Interest rates latest publications
The European Central Bank (ECB) has taken a further step in its process of normalizing monetary policy by announcing at its latest meeting that it will end its asset purchase program in July, and that it is prepared to pick up the pace of its rate hikes to contain inflation, in line with other central banks.
The main goal is to avoid long-run inflation expectations de-anchoring; rates will be at a “modestly restrictive level” by year-end.
At last week's ECB meeting Christine Lagarde announced that the central bank has started out on a "journey" toward the normalization of monetary policy through a series of measures that it will take gradually over the next few months.
In the Spanish banking system, 2022 will go down in history because several events will occur (or are already unfolding) whose impact on the industry’s results are hard to gauge. Two such events are the war in Ukraine and the end of the grace period for ICO-guaranteed loans.
The European Central Bank (ECB) is preparing to raise interest rates in a bid to control inflation without triggering a recession. But can it control the consequences of its actions as we move forward?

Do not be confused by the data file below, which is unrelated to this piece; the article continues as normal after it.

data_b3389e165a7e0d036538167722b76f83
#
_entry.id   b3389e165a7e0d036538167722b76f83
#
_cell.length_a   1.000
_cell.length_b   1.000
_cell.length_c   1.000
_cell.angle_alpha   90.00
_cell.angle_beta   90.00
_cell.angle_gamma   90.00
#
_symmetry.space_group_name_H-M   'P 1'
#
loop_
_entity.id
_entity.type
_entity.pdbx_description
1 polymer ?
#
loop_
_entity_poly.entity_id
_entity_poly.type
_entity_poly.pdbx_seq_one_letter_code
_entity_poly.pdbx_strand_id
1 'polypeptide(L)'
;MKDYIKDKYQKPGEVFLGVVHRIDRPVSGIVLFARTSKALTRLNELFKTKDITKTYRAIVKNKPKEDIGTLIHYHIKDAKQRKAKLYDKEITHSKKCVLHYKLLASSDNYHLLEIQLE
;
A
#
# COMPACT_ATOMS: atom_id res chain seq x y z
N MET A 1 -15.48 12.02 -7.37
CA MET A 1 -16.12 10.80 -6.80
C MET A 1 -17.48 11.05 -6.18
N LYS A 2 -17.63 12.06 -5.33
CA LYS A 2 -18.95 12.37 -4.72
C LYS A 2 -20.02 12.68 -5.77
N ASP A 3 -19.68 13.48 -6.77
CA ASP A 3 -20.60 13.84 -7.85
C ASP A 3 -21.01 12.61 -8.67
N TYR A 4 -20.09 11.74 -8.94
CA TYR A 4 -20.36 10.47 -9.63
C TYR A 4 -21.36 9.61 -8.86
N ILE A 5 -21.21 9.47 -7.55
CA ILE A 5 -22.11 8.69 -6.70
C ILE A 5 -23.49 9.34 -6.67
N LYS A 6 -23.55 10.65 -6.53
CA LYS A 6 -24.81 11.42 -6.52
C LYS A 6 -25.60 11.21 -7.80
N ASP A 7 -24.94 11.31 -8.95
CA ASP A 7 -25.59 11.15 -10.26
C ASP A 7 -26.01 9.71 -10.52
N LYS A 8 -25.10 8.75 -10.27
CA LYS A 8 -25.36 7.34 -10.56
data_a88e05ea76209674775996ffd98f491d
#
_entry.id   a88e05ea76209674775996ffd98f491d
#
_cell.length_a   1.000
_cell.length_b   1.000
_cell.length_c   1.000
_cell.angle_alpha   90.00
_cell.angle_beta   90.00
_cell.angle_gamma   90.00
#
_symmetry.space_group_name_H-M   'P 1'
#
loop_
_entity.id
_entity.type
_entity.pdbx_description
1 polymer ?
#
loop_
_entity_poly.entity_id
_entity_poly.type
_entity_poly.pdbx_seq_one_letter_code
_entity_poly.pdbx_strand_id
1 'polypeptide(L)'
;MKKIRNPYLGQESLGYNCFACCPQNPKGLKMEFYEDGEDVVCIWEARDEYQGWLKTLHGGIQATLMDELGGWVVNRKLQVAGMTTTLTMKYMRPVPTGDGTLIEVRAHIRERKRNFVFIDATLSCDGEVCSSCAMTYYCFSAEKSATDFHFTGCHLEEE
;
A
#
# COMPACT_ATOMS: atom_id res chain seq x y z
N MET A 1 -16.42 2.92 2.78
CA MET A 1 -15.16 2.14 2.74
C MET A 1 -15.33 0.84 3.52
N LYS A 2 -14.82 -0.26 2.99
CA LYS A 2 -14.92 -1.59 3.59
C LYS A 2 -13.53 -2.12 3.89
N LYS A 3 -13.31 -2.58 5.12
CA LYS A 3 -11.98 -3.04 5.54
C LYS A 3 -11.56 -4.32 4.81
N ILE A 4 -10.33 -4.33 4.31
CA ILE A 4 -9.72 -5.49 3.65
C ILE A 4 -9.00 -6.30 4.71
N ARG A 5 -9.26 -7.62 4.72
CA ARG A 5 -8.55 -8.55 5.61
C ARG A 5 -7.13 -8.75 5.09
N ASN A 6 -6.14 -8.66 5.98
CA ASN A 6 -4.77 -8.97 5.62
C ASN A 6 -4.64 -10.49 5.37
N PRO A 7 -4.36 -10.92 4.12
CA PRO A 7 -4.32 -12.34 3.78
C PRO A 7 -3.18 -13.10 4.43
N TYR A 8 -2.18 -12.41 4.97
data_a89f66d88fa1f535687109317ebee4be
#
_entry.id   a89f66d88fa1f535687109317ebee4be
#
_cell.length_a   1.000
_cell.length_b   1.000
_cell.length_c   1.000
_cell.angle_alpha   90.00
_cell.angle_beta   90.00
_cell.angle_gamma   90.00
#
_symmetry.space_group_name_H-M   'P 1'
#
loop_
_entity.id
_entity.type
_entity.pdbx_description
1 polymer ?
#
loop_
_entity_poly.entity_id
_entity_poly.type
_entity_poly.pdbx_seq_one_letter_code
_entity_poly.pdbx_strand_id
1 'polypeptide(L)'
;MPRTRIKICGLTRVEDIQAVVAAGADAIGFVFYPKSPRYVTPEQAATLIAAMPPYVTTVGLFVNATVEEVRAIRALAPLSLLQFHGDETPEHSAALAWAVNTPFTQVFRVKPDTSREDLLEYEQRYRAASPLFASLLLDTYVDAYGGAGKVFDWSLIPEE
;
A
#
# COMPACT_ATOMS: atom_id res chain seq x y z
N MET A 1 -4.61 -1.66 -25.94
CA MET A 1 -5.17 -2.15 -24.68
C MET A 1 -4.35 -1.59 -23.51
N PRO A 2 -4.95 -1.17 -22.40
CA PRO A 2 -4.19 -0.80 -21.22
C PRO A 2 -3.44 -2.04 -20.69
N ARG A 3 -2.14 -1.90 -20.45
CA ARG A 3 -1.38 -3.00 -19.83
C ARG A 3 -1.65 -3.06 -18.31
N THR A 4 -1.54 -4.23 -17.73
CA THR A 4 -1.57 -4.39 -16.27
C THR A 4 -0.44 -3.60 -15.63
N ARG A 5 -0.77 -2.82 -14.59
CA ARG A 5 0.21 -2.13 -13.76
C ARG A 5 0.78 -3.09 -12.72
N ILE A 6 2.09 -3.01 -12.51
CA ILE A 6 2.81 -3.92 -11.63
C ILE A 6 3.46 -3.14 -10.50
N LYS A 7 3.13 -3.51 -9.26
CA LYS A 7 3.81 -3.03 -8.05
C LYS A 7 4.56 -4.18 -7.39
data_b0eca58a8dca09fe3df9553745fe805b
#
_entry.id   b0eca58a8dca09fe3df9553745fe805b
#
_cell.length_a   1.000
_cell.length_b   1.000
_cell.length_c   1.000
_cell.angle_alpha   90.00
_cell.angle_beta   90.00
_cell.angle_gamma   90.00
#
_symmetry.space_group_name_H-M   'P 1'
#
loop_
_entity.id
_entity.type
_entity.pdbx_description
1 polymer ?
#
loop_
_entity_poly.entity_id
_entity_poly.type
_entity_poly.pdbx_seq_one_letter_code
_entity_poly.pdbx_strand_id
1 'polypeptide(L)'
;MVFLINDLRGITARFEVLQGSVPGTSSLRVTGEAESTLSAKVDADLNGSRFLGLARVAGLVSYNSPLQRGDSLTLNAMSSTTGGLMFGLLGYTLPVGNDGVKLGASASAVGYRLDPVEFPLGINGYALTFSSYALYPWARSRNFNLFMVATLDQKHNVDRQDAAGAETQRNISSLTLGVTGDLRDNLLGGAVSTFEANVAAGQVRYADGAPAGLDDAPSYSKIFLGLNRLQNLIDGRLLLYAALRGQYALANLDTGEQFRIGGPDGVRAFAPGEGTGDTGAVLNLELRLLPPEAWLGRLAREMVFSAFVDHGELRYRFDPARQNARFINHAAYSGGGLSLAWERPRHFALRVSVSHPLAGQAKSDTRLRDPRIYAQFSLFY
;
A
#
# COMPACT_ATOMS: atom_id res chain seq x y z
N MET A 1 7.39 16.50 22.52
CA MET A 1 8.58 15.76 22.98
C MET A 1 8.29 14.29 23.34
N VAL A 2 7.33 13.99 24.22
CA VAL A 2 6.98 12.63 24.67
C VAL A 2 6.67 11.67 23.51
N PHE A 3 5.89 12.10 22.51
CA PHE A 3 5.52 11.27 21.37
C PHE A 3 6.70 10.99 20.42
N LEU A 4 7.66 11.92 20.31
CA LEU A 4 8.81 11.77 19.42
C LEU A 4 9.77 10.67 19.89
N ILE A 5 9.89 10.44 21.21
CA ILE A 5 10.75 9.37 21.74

The high levels of public debt that have been building up since 2020 and the need to lower this burden have prompted a debate on fiscal rules relating to national accounts, aside from the matter of Europe approving common financing instruments to address the big strategic challenges that lie ahead.
The current inflationary process is still in full swing, and the action of central banks, the ultimate guarantors of price stability, will be greatly intensified from now on.
We have become used over the last decade to major shocks to the economy coming from factors which are not strictly economic in nature; whether they are protectionist policies, COVID-19 or, now, the war between Russia and Ukraine, which has worsened the global outlook and increased uncertainty.